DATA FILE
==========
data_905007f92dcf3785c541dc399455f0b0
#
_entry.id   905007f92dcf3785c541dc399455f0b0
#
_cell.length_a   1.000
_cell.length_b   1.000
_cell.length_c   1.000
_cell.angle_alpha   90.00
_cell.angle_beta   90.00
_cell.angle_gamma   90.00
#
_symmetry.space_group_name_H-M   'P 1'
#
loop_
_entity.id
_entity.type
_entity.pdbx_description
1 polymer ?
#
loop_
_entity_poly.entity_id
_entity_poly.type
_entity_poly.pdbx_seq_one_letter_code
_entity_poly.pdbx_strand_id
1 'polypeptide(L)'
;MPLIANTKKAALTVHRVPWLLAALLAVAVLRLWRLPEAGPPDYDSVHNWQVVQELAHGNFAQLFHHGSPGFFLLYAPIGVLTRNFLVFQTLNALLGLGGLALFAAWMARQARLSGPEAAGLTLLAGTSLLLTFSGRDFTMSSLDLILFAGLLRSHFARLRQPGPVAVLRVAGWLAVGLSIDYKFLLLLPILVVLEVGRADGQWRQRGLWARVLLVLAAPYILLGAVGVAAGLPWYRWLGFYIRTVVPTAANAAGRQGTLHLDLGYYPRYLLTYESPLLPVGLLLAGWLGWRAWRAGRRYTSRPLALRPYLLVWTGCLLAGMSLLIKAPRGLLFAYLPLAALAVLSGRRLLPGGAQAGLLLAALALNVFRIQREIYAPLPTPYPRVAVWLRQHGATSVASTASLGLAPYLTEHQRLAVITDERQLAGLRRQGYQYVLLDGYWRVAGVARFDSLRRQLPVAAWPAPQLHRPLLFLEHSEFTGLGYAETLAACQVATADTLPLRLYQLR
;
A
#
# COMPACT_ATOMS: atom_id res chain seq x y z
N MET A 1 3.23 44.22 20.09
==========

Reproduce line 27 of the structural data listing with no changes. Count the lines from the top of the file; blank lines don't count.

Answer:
;